Ofcom unveils new mobile price controls

The regulator has introduced a four-year control on the amount mobile phone companies charge for connecting calls between networks.

Communications watchdog Ofcom today unveilled plans to limit the amount that mobile phone companies can charge for connecting calls between networks, with savings of as much as 45 per cent for some call connections.

The controls affect 2G and 3G operators in the UK and are expected to result in annual reductions in wholesale charges of 400 to 500 million over the four-year period - savings which Ofcom expects to be passed on to retail customers.

Some were sceptical as to what extent this will be true.

Chris Frost, a telecoms expert at independent price comparison and switching service uSwitch.com, said: "In theory, this should result in significant savings for customers over the four-year period in which the charge controls will apply. In practice, it is only the phone operators that have the power to decide whether customer bills will come down.

"Following this latest move by Ofcom and the impending announcement of the results of the EU's investigation into roaming charges, mobile operators could be set to lose millions in revenue. Any loss of earnings could result in a backlash for consumers as phone providers will undoubtedly find ways of making up for lost revenue. We could witness a dramatic fall in the number of "free" handset deals as well as a revision in pricing plans."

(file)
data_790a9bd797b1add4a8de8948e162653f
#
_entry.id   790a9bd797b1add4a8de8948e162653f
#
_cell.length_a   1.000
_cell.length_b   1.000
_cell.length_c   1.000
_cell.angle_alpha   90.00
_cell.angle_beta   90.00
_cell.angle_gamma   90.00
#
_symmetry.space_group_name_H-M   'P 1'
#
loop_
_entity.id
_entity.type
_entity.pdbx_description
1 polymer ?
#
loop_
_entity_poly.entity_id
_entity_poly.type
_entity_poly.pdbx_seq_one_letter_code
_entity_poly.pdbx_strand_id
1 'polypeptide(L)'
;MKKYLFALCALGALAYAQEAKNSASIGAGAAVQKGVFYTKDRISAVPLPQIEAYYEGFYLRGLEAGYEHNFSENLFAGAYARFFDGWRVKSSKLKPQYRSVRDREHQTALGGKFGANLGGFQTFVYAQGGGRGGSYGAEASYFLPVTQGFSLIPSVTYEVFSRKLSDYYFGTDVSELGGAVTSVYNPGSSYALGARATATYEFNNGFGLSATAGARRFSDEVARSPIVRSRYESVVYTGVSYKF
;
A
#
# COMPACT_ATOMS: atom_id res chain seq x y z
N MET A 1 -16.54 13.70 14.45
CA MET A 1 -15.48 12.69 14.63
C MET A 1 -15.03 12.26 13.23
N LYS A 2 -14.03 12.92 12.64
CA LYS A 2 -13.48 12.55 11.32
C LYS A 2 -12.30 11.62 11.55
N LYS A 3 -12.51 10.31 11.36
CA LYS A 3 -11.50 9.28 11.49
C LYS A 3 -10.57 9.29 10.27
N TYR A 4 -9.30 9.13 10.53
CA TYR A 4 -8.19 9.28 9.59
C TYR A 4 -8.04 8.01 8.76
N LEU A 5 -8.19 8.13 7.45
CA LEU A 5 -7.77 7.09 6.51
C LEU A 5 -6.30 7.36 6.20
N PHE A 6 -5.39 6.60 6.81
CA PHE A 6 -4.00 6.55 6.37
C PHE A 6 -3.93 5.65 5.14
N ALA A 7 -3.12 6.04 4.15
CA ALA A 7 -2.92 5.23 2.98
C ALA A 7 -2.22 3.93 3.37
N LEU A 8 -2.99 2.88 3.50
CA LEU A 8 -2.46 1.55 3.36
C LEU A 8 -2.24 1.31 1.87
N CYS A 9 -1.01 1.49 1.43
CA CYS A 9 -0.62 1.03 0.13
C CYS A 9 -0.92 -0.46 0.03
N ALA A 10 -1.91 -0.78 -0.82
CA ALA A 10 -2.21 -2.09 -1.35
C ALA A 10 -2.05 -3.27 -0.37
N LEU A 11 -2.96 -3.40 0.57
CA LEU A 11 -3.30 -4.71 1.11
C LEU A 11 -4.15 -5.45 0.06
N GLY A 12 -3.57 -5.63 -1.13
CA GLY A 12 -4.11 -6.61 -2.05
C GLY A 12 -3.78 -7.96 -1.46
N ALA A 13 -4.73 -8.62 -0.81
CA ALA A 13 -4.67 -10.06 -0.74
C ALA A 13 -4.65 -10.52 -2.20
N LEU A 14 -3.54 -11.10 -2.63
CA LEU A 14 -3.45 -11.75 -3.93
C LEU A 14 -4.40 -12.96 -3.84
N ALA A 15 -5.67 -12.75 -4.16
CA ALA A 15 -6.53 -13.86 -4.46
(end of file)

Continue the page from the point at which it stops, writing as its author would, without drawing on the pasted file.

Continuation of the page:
Jim Marsh, chief executive of Cable & Wireless was also quick to criticise the proposals.

"Ofcom's rates are overly generous to the mobile operators. Fixed network customers will bear the brunt by paying above the odds for calling mobile users - money which the mobile operators will use to subsidise the retail tariffs they offer to their own customers. To be clear, we're talking around 1.5 billion over the next four years...that's not small beer.

"We're working through the detail of Ofcom's reasoning before deciding what action to take."

Ofcom backs up its decision to introduce the controls with its findings that mobile operators ultimately control the termination of calls on their respective networks, putting them in a significantly powerful position. Ofcom says that customers need protecting and that charges must be transparent.

The hardest hit is 3, whose wholesale charges are pruned to 5.9 pence per minute - a reduction of 45 per cent.

The remaining operators will have charges scaled back to an average of 5.1ppm.

For Orange and T-Mobile, this represents a 20 per cent cut, while for Vodafone and O2 it is 10 per cent.

"UK rates now, as before, are amongst the lowest in Europe but recent proposed cuts represent a modest drop of termination rates when we consider they will apply over a period of 3-4 years," said Stefano Nicoletti, a principal analyst in Ovum's regulatory practice.

"Despite the technology and market maturity of mobile networks and despite years of regulation, the cost of terminating calls on mobile networks in Europe is still substantially higher than on fixed networks."

Ofcom has also launched a consultation for any amendments to the controls it has put in place as well as to find ways to encourage mobile operators to allow customers to take their numbers with them when they change networks.

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